Simran Kaur Arora | 07 Aug, 2023

Golang vs Python: Which Language Should You Learn?


Golang and Python are both general-purpose programming languages used for many tasks. Since they are easy to use and popular, they are often compared. But they couldn’t be more different.

  • Go is a lightweight, compiled, procedural language for microservices and API development.
  • Python is an interpreted, object-oriented language for general purpose applications such as web application backends and mobile application development.

If you’re choosing between Go and Python, it’s likely because both of these languages are quickly growing and extremely marketable. While Go trails behind Python in terms of its raw community code base, it’s rapidly becoming one of the most important languages in the market.

Python is two decades older than Go. But that doesn’t mean that Go is going to knock Python off of its throne. Today, we’re going to take a deeper look at Go language, Python, and when you should use one language over the other.

Take a Deeper Look

Both Golang and Python are on the list of the best programming languages to learn. Other languages include Java, C/C++, JavaScript, R, and swift.

Golang: A Lightweight, Compiled Language for Microservices

When it comes to API development, few languages are as advantageous as Golang. Golang is designed to support the building of small, functional microservices. While it’s similar to C, it adds a variety of next-gen features: garbage collection, structural typing, and memory management. Go is much faster than many other languages, especially interpreted languages such as Python.


  • Simpler and easy to use.
  • Compiled with virtual machines support.
  • Automated typing and garbage collection.
  • A very fast, lightweight, and scalable language.


  • Easier to make programming mistakes.
  • Large standalone binaries.
  • A new language with not a lot of support.

In brief, Go is a simple and easy language, but that’s also a double-edged sword. While you can create great things in Go, it also gives you the freedom to make mistakes.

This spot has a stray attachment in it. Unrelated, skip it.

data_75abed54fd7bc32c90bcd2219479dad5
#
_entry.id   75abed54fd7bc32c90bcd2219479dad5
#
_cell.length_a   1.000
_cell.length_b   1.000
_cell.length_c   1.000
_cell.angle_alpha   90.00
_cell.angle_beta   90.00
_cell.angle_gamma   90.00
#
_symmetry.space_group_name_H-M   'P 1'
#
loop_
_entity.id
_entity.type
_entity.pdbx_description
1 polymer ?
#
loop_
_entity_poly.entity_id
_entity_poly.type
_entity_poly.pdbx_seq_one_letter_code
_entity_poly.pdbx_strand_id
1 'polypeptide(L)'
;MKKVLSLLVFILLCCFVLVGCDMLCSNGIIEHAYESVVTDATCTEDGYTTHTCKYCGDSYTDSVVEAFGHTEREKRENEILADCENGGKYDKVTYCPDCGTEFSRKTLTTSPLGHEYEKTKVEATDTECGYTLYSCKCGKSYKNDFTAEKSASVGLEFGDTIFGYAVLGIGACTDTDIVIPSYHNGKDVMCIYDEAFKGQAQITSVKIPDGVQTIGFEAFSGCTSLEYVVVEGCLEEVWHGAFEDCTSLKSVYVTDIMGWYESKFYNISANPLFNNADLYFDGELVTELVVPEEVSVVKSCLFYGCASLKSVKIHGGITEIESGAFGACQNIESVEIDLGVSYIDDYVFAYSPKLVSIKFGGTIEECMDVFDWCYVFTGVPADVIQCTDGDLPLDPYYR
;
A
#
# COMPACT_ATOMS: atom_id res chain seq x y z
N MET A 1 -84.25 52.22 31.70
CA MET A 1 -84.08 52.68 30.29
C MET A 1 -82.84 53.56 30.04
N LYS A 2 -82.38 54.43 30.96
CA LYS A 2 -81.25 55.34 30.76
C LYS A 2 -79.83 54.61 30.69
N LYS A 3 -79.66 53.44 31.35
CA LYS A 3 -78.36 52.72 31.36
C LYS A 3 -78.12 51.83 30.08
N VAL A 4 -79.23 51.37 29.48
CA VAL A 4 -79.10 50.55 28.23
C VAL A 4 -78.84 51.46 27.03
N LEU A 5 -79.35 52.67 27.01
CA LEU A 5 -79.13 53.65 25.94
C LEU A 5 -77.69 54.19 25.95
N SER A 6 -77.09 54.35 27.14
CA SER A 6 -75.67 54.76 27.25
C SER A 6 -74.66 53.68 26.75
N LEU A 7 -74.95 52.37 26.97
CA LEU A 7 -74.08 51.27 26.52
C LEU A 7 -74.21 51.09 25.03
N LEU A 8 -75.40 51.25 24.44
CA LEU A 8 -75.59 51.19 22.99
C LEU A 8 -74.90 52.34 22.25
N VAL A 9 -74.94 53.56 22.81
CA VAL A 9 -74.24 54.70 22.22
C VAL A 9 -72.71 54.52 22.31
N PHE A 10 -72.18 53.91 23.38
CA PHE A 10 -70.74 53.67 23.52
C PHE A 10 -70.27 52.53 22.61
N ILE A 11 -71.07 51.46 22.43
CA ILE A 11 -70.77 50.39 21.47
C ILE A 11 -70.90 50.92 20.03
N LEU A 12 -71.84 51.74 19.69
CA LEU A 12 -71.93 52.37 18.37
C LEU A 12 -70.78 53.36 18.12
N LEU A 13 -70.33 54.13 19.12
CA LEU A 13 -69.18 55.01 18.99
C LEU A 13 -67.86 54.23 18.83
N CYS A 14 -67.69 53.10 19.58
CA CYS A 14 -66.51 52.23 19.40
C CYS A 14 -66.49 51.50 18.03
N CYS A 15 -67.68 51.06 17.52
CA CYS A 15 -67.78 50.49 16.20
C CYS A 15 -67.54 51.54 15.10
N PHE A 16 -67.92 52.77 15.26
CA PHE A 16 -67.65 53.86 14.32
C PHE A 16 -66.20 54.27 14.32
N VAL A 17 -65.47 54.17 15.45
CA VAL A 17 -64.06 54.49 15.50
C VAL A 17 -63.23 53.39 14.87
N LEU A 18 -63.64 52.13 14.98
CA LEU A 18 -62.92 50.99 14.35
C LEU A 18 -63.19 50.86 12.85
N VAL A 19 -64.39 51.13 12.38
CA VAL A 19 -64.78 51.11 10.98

Here’s “Hello, world!” in Golang:

package main
import "fmt"
func main() {
fmt.Println("Hello, world!")

Is Golang better than Python?

It’s hard to say that any language is necessarily “better” than any other because programmers use different languages for different use cases. When it comes to microservices, APIs, and other fast-load features, Golang is absolutely better than Python.

But when it comes to natural language processing or machine learning, the robustness and readability of Python (as well as the extensiveness of its libraries) come into play.

Is Golang harder than Python?

Both Golang and Python are considered “easy to learn” languages, although they may take some time to master. Most programmers will be able to hit the ground running with either language but should take courses or bootcamps and engage with practice questions to truly develop their skills.

Is it “Golang,” “GoLang,” or “Go”?

The actual name of Golang is “Go.” But, of course, that’s a bit difficult to search for — both because it’s an imperative and because it’s a famously popular, ancient game. “Golang” became the way to refer to the Go language in part because of its domain name.

Today, people use the terms “Golang” and “Go” interchangeably. If you want to be correct and understood, then you should refer to “the Go language.”

How do I learn Golang?

Golang can be learned through Golang certification courses, which will also help prove to employers that you are knowledgeable about the intricacies of Go. But because Go is such an easy language, it can also be learned through projects, experiments, and fast-paced bootcamps.